Little in life is more unfair than medical debt. You didn’t ask for it, you got no pleasure from it but you owe it just the same. Fortunately there are some significant differences in the handling of medical debts that may help cure your worries. Below are tips for your credit, tips to reduce your balance, tips for making your payments more affordable and tips on how to get affordable professional help.
1. Medical Debt impacts Your Credit Report/Credit Score Differently
Here is some good news to take some of the pressure off you. First, with few exceptions, medical debts won’t show up on your credit reports for six months. Hospitals and doctors don’t like to pay to report to credit bureaus so until a bill goes to an outside collector, it is effectively invisible.
The credit bureaus recognize that medical debt is unique and takes extra time to handle and get your insurance claim processed, appealed and paid. Within the next year, they are moving to not even show medical collection accounts for an additional 6 months for the same reason. The net effect of this is that you are not under the gun to pay up right away or else. Furthermore, medical debts do not lower your credit score. The latest version of FICO® (FICO Score 9) disregards all paid medical collection accounts completely. It also gives less weight to unpaid medical collections than unpaid non-medical collections. Why? Because consumers with unpaid medical collections are less likely to default on credit accounts in the future than people with unpaid non-medical collections. Having been sick does not make you a less responsible future borrower.
2. Apply For Medical Financial Aid
Many hospitals provide charitable or financial aid to patients who qualify and ask for it. Many clinics and doctors offices also consider helping you if you can demonstrate you are under duress because of escalating medical debts or decreasing income. However if you decide to apply for financial aid I recommend that you do so as soon as possible as many providers have a 6 to 12 month time limit on aid applications. Expect to complete a small mountain of paperwork, but you may be able to wipe out thousands of dollars of bills.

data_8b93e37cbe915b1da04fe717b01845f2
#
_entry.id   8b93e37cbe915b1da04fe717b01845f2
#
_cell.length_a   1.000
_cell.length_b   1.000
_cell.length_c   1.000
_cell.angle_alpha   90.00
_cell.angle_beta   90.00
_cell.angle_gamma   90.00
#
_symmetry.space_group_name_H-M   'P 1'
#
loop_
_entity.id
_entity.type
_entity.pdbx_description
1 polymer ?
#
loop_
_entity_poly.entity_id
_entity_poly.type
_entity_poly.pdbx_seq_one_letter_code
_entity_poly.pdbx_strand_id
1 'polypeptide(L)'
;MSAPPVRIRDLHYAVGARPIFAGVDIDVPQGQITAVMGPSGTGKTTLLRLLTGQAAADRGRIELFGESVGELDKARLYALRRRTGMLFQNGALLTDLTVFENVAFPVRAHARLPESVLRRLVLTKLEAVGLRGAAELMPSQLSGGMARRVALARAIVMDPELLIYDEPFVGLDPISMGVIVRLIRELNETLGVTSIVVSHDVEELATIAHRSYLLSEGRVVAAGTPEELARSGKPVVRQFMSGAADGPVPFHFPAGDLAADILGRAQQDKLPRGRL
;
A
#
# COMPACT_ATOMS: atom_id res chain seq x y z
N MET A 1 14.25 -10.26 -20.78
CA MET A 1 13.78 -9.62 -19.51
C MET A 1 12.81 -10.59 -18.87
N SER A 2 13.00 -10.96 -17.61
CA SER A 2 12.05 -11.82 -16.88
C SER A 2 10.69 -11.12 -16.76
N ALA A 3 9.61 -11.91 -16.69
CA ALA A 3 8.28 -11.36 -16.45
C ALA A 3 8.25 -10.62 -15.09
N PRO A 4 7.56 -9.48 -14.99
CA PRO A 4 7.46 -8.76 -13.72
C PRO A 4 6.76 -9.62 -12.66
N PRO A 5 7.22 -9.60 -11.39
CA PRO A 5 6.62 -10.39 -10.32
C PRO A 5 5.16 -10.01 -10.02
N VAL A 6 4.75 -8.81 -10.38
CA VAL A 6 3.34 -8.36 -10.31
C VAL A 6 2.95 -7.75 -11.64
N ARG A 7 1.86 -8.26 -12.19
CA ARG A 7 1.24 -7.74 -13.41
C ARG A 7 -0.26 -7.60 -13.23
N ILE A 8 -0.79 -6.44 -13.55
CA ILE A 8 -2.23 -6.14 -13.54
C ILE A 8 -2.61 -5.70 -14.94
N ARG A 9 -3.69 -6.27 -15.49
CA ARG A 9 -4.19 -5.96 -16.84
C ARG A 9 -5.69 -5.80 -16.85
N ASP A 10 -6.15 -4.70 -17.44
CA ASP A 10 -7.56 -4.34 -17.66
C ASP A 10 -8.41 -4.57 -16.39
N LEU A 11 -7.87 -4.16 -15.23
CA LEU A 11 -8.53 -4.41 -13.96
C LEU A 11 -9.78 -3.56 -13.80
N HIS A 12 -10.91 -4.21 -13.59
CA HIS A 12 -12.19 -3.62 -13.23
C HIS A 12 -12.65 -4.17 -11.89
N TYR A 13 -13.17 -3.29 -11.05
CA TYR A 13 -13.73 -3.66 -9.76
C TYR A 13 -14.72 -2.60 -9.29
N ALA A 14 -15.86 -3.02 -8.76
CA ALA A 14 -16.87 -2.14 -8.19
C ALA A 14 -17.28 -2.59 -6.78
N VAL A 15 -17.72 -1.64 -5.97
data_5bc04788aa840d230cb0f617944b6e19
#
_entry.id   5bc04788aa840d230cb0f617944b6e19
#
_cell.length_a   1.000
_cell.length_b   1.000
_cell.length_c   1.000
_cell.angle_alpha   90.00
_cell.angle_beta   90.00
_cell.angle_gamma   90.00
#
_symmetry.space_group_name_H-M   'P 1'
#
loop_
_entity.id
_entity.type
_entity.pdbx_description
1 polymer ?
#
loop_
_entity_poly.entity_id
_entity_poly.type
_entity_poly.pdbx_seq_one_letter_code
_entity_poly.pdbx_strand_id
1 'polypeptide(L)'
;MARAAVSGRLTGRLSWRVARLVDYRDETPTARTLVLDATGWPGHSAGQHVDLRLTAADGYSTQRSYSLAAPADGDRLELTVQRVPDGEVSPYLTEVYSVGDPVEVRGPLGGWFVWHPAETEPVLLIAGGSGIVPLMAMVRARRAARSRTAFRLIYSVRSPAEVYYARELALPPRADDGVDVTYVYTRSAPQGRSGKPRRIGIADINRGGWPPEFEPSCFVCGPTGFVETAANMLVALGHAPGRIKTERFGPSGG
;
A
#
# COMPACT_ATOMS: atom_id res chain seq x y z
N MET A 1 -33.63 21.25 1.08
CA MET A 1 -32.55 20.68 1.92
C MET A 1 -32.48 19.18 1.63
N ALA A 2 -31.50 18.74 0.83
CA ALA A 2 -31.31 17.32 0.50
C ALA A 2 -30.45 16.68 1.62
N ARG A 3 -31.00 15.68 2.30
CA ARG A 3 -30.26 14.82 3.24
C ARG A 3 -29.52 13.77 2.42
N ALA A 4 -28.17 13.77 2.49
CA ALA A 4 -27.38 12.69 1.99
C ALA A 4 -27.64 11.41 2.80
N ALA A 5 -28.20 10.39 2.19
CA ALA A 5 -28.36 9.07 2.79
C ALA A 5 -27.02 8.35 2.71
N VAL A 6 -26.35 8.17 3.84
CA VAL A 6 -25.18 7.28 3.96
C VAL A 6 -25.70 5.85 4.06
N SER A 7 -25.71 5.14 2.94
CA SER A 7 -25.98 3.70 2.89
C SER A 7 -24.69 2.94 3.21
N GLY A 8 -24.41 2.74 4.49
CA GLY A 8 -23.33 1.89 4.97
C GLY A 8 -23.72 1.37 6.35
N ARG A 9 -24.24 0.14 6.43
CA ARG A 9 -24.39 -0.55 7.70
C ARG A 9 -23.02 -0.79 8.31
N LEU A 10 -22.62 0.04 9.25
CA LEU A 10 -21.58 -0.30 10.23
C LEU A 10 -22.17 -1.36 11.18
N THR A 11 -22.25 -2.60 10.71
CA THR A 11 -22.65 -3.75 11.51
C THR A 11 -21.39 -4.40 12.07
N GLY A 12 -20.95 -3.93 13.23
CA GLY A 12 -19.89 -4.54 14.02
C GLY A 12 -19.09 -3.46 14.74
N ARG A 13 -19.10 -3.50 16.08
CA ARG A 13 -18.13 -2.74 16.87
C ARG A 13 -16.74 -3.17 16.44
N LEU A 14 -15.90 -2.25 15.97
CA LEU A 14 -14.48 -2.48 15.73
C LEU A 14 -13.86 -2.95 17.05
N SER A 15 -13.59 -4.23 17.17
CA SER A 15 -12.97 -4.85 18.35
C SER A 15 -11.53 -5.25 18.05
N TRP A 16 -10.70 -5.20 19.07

Also ask if your hospital is covered under the federal Hill-Burton Act. About 150 health care facilities nationwide are obligated to provide free or reduced-cost care under the Act. Since 1980, more than $6 billion in uncompensated services have been provided to eligible patients through Hill-Burton. See http://www.hrsa.gov/gethealthcare/affordable/hillburton/ for more information.
3. Double Down On Insurance Claims
I don’t mean send in duplicate claims. I do mean ask more than once if your claim isn’t paid to your satisfaction. Monitor your claims for errors. Much can be lost in translation! The doctor has to give the correct description to the coder who has to apply the correct codes to the insurance submission and the claim department at the insurance company has to process it correctly.
That’s at least three places in a high volume process for errors to happen. Add to that the fact that insurance codes have recently exploded in volume with the new ICD 10 codes and you have a recipe for mistakes. If your claim is rejected, ask for it to be resubmitted and for an explanation of why it was rejected the first time. Repeat PRN as needed.
If you still have a hard time getting your bills covered and you think the insurance company is wrong, I suggest you take your claim to a higher authority. Complain in writing. The escalating titles to whom you should write include claim supervisor, unit manager, assistant manager, claims manager, regional claims vice president and home office claims senior vice president. If none of that works, write to the insurance regulator in your state. Insurers hate complaints and will often make some concessions to avoid regulatory scrutiny. You can find your state regulator at www.naic.org.
4. Get Free Or Low Cost Professional Help
Help is available in the form of advocates. Several organizations, some non-profit, can help you negotiate fees and payments or help you fill out any forms you may be asked for. I like the national non-profit Patient Advocate Foundation. A couple of others to check out are Healthcare Advocates, Inc. and Medical Billing Advocates Of America.
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